Keywords: simulation, electoral systems, threshold proportionality, governability
    JEL: A12 C15 D72
    Date: 2009–04
  9. By: Palokangas, Tapio K. (University of Helsinki)
    Abstract: This paper examines an economy with a large number of industries, each producing a different good. Technological change follows a Poisson process where firms improve their productivity through investment in R&D. The less there are firms in the economy or the more they can coordinate their actions, the higher their profits. Labor is used in production or R&D. All workers are unionized and their wages depend on relative union bargaining power. If this power is high enough, then there is involuntary unemployment. Both workers and firms lobby the central planner of the economy which affects firms' and unions' market power. The main findings of the paper can be summarized the follows. The central planner can increase its welfare either (a) by increasing the level of income or (b) by speeding up economic growth. If (a) is more effective than (b), then the central planner eliminates union power altogether to have full employment. On the other hand, if (b) is more effective than (a), then the central planner supports labor unions to promote cost-escaping R&D.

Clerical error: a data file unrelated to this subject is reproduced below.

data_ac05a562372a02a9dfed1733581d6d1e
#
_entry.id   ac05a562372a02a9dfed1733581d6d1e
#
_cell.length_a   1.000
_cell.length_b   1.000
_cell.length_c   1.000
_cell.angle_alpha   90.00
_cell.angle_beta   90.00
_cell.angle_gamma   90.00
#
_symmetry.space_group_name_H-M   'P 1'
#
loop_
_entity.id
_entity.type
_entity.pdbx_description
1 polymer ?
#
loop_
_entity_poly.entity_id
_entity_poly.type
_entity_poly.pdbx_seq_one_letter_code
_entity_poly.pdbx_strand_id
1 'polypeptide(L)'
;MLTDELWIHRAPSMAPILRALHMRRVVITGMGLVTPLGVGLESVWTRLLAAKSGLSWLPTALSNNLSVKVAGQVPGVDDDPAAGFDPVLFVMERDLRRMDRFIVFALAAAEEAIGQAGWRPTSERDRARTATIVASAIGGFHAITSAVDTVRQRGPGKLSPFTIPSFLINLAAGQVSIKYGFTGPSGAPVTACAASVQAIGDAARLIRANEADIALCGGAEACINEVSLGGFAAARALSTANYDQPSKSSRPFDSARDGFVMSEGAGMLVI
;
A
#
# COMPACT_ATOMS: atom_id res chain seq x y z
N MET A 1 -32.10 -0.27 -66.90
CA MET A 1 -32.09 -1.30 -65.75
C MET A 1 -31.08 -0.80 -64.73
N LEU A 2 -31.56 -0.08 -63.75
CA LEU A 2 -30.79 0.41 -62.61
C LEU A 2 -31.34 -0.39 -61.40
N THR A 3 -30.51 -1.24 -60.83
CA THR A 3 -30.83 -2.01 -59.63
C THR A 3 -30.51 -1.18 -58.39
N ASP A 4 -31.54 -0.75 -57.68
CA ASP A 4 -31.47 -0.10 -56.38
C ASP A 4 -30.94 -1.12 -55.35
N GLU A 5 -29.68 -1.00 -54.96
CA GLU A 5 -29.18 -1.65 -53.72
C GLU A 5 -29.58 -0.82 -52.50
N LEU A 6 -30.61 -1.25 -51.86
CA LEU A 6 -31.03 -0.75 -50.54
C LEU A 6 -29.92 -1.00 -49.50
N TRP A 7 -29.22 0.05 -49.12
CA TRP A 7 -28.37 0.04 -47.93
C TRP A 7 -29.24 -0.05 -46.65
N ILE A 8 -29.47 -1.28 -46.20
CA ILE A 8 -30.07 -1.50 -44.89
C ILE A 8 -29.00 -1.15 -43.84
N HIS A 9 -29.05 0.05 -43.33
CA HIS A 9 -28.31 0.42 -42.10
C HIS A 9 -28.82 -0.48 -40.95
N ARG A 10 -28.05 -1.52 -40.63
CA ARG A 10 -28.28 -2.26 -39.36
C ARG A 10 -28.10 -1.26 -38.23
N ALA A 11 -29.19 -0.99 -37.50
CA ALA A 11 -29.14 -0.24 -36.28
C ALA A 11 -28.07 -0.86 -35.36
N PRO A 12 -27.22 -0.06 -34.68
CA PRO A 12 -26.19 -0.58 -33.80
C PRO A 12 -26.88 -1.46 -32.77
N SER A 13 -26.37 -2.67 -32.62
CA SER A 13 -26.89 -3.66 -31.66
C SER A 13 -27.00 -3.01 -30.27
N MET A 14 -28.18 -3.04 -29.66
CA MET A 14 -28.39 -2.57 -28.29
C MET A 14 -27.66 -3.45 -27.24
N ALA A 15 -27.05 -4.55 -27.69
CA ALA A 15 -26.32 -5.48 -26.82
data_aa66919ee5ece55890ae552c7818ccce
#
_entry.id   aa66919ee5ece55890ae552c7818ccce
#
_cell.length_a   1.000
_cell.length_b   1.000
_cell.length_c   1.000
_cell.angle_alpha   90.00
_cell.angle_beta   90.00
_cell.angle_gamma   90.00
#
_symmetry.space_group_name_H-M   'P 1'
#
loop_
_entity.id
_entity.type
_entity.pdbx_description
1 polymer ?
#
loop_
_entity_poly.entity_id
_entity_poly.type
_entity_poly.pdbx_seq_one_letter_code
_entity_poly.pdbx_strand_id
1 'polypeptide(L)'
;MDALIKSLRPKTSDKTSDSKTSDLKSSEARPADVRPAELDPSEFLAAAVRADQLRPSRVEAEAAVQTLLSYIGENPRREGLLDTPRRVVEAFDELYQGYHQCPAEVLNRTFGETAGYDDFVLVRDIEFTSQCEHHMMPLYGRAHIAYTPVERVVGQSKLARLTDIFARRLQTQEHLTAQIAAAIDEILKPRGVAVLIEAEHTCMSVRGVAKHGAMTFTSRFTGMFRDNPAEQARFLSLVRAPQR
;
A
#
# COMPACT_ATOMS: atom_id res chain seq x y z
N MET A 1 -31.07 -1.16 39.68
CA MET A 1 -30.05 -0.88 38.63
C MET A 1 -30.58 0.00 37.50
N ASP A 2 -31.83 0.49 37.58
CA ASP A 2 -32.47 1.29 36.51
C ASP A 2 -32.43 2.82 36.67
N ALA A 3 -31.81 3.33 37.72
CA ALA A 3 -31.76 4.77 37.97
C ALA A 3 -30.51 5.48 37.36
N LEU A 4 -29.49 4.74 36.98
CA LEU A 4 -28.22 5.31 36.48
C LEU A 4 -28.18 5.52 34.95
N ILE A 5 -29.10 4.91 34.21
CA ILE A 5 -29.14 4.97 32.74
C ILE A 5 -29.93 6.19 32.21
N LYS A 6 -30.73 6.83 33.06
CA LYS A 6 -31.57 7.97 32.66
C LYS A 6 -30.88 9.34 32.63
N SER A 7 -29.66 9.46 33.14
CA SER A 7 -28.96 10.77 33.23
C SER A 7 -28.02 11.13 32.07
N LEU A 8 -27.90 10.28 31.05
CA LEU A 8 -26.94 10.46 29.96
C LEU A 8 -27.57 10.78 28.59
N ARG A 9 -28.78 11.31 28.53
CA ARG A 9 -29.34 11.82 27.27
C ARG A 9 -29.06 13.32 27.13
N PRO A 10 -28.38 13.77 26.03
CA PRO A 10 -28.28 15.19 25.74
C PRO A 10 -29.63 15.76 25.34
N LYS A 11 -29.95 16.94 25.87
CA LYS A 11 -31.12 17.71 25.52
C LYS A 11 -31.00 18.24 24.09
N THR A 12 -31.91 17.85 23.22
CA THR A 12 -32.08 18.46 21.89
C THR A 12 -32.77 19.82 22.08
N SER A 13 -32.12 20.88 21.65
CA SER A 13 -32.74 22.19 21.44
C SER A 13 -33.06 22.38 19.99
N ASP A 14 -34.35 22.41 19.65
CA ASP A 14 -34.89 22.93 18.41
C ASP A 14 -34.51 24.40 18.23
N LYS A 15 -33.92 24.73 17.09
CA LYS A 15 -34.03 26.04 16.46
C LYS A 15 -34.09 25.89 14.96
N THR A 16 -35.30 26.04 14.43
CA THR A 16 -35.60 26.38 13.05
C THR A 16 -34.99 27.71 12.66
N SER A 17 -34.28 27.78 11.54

Keywords: economic integration, labor unions, market power, endogenous technological change
    JEL: F15 J50 O40
    Date: 2009–03
  10. By: Aldave, Iván (Central Bank of Peru and GREQAM); García-Peñalosa, Cecilia (GREQAM and CNRS)
    Abstract: The empirical evidence on the determinants of growth across countries has found that growth is lower when natural resources are abundant, corruption widespread and educational attainment low. An extensive literature has examined the way in which these three variables can impact growth, but has tended to address them separately. In this paper we argue that corruption and education are interrelated and that both crucially depend on a country’s endowment of natural resources. The key element is the fact that resources affect the relative returns to investing in human and in political capital, and, through these investments, output levels and growth. In this context, inequality plays a key role both as a determinant of the possible equilibria of the economy and as an outcome of the growth process.
    Keywords: natural resources, corruption, human capital, growth, inequality
    JEL: O11 O13 O15
    Date: 2009–04